Lot 60–D 224, Box 55: D.O./P.R./40
Memorandum by the Under Secretary of State (Stettinius) to the Secretary of State
Subject: Progress Report on Dumbarton Oaks Conversations—Forty-second Day
Meeting of the Joint Formulation Group87
The joint formulation group held a brief meeting this morning to consider the problem of transition from the League of Nations to the new Organization. Mr. Pasvolsky explained that of the 45 members of the League, 28 are members of the united and associated nations; of the 44 united and associated nations, 15 are not members of the League; 17 members of the League are neither united nor associated nations. After some discussion as to how the problem could be resolved it was agreed that all three delegations would prepare research papers for exchange at an early date, preparatory to discussions on this subject, in order to present the forthcoming conference with some agreed proposals of the four delegations. It was agreed that Russia would be invited to prepare similar papers if she so desired.
Final Meeting of the American Group at 11:0088
The final meeting of the members of the American group was held in the American room. As chairman of the group I thanked the delegates for their conscientious and always helpful cooperation. I said that I felt sure that all of us would stand by for any future calls that might be made upon us by the President or the Secretary of State. In reply, Mr. Henry P. Fletcher was good enough to thank me, on behalf of his colleagues, for my efforts as chairman of the group and as chairman of the conference.[Page 884]
Final Plenary Session
The three delegations gave their approval to the text of the agreed proposals and to the brief communiqué, which is to be issued later today, announcing the termination of the conversations.89 Official copies of the proposals were thereupon endorsed for authentication by the three chairmen.
I then made a few brief closing remarks in which I emphasized the cooperative spirit which had marked our conversations and the importance to the peace of the world of the project in which the four nations represented at the conversations are participating. Dr. Koo and Lord Halifax responded with suitable remarks. The remarks of all three chairmen are to be made public.90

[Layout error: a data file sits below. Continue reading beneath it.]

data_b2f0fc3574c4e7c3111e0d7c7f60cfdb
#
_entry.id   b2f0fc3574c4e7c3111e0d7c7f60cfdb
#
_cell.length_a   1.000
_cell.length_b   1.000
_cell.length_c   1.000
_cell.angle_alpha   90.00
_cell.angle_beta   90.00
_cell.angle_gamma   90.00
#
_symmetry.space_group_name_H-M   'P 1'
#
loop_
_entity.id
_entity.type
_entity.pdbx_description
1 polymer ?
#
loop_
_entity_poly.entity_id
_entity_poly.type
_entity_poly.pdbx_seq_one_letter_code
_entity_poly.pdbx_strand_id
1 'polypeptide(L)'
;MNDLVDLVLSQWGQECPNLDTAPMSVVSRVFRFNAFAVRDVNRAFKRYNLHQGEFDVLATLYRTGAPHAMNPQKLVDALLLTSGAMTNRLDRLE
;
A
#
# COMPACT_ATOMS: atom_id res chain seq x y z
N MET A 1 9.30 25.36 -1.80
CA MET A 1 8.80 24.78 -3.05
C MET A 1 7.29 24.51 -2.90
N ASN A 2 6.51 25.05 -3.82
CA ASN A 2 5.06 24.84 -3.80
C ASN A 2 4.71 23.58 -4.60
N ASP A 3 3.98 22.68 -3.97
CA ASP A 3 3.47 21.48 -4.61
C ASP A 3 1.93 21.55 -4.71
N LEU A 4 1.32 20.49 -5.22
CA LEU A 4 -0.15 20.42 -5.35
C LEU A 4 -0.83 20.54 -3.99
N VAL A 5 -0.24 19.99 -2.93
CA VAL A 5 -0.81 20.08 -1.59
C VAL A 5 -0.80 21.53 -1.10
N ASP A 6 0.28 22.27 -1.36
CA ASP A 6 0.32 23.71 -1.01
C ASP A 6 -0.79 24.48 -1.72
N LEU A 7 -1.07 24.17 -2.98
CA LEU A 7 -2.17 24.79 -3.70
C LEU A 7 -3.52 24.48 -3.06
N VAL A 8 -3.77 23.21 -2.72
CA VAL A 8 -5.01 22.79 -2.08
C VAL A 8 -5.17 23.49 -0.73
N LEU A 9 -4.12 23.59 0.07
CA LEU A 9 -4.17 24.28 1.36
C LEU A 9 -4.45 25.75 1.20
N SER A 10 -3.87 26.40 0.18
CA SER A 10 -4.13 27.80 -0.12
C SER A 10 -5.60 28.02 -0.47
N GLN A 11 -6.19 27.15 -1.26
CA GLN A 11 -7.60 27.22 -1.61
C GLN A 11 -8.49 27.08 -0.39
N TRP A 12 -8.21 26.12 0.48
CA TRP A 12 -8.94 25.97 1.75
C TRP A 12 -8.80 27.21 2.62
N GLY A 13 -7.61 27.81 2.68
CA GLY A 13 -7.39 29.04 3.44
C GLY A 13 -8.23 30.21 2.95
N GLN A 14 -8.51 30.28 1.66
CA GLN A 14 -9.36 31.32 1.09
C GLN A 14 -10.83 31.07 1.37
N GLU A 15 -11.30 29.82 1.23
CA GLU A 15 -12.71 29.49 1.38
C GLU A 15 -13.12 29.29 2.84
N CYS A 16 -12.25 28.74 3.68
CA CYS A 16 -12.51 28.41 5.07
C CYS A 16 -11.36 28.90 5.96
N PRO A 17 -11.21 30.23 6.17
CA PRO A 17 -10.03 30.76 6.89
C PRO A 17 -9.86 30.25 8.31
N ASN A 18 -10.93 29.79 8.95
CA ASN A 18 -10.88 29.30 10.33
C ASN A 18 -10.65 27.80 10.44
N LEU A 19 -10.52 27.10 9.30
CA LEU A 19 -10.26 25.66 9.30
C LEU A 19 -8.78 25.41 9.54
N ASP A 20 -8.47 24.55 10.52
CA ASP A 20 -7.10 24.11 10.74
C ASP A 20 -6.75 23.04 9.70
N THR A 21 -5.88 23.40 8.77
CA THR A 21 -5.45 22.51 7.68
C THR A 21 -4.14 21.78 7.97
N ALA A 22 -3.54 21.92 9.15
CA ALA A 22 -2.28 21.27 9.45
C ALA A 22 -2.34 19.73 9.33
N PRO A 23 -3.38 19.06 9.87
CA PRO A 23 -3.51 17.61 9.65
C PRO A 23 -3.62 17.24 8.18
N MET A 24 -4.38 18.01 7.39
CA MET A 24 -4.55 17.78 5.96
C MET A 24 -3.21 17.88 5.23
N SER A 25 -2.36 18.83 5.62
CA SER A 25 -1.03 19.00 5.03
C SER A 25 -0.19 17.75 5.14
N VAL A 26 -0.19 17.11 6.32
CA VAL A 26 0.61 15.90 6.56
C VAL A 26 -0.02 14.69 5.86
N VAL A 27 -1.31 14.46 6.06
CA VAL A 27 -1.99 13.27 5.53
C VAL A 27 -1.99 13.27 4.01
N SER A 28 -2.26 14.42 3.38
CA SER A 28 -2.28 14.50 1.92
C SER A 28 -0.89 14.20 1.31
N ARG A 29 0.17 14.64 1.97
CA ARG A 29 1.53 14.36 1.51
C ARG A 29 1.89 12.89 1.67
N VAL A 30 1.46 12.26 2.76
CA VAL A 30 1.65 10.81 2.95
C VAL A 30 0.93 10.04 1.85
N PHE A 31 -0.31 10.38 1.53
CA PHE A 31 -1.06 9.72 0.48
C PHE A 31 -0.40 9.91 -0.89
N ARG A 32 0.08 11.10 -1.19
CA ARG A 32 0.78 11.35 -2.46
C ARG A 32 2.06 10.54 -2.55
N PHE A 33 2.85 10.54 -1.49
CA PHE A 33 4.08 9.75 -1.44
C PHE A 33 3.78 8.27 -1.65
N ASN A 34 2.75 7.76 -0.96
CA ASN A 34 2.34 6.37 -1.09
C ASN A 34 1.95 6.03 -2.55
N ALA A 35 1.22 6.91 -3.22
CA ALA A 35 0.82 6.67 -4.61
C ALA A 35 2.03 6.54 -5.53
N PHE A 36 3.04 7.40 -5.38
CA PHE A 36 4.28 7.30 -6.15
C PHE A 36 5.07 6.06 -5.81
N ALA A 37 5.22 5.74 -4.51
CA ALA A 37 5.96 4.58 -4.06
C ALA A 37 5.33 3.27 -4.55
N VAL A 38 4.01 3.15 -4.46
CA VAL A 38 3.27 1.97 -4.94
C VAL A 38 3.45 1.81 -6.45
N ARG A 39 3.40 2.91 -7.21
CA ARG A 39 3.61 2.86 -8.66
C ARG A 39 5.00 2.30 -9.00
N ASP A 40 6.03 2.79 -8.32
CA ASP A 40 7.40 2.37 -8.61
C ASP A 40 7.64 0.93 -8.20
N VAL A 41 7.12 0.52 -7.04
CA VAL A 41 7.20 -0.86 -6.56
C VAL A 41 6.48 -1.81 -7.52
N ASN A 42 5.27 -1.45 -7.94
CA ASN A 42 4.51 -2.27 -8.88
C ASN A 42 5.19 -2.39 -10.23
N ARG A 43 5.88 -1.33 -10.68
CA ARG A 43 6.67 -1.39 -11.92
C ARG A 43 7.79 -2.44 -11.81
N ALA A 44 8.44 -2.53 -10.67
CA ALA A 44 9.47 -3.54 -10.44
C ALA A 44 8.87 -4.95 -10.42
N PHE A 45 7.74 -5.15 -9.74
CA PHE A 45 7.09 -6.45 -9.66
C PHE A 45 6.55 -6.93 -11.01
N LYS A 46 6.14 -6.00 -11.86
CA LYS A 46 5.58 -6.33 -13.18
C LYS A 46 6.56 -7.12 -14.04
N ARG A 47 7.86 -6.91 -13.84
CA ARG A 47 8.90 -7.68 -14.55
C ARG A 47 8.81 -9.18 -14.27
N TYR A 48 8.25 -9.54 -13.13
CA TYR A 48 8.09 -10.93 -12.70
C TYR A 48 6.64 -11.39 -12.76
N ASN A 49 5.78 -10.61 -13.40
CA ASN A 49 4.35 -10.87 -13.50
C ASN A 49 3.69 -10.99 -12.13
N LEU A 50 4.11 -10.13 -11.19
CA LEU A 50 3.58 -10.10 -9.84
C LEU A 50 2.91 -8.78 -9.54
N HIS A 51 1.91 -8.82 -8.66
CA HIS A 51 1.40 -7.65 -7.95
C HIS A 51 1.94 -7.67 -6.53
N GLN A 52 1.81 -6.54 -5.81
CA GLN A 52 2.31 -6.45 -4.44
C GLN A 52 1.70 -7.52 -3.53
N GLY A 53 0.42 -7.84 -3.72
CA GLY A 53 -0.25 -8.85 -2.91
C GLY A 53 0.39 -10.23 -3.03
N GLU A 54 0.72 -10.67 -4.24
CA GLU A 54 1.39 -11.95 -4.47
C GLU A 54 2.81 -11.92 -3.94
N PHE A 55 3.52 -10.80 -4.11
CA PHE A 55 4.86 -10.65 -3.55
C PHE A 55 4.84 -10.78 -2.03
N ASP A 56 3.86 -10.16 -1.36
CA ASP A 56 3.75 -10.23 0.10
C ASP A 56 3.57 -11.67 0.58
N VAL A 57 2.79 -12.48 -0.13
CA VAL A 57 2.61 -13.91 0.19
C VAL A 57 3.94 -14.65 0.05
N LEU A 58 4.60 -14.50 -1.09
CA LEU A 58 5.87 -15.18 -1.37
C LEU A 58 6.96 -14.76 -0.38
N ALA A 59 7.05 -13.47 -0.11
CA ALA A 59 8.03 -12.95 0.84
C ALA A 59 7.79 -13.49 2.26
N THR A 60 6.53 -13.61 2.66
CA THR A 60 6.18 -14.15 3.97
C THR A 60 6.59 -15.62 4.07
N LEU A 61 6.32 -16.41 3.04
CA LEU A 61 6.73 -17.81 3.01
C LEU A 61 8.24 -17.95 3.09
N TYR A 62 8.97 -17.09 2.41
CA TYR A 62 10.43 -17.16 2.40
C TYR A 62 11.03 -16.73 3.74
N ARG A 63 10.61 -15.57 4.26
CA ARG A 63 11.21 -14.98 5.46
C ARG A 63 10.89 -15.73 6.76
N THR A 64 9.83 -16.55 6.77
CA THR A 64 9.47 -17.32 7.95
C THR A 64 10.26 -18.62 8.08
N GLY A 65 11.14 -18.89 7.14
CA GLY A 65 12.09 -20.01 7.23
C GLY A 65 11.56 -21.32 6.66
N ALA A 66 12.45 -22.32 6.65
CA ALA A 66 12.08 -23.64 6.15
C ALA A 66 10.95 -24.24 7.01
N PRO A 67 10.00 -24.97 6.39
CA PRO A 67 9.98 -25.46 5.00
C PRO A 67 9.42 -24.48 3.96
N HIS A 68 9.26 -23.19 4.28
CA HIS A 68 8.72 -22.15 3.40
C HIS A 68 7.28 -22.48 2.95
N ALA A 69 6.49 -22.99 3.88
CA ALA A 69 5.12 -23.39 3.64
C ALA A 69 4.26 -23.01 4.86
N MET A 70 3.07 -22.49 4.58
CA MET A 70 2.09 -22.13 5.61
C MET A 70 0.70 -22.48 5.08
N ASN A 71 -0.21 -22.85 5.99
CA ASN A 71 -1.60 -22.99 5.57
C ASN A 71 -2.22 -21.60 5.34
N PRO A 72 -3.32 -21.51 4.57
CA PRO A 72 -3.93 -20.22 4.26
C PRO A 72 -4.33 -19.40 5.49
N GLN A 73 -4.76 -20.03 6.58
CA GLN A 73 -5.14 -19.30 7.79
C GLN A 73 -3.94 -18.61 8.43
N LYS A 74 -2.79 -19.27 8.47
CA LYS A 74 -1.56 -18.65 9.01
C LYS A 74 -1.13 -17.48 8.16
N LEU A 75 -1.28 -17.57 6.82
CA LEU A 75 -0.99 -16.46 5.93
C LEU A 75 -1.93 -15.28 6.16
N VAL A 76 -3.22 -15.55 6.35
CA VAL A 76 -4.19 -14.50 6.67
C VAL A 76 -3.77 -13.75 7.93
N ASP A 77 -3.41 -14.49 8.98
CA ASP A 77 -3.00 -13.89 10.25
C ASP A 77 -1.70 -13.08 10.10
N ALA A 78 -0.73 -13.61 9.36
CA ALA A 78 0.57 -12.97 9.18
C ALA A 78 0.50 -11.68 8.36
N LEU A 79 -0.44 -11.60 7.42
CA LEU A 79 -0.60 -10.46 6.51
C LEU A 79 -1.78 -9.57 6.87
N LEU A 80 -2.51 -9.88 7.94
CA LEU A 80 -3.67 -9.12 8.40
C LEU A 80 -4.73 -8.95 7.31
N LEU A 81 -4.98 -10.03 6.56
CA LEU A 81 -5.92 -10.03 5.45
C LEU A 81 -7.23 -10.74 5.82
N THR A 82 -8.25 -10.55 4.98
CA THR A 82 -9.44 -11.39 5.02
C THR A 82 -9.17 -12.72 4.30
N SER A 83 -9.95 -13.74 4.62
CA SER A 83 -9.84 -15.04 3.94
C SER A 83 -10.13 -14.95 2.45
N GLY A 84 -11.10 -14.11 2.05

The Chinese delegation seemed particularly pleased that both Lord Halifax and I in our concluding remarks paid special tribute to China as a gallant ally, to the distinction of the Chinese delegates, and to their contribution to the work of the conversations.
Final Clearance on Date of Publication
You will recall that the British had not finally agreed to publication of the document on Monday and that they had, in addition, unyieldingly insisted upon the inclusion in the proposed identic communiqué of a fourth paragraph containing a reference to the part of the other United Nations in enforcing the surrender terms. They maintained their position until after the final adjournment today and this matter therefore was, at that time, left undecided. The British Embassy later informed us that the British Government had finally agreed with our proposal that the fourth paragraph be omitted altogether.
Harriman has today informed us by telephone of Soviet agreement to omission of the fourth paragraph from the communiqué and we are awaiting the imminent arrival of formal Soviet clearance of Monday publication.91
The Chinese have agreed to omission of the fourth paragraph and to Monday publication.
- For further details of meeting, see informal record, infra.↩
- For press release of October 7 on the final meeting of the American Delegation, see Department of State Bulletin, October 8, 1944, p. 376.↩
- For joint statement by Heads of American, British, and Chinese Delegations, see Department of State Bulletin, October 8, 1944, p. 376.↩
- For remarks by the Under Secretary of State, Ambassador Koo, and Lord Halifax, see ibid., pp. 374–376.↩
- Formal Soviet clearance was received in a note dated October 9 from the Soviet Ambassador, enclosing a message by Mr. Molotov; not printed.↩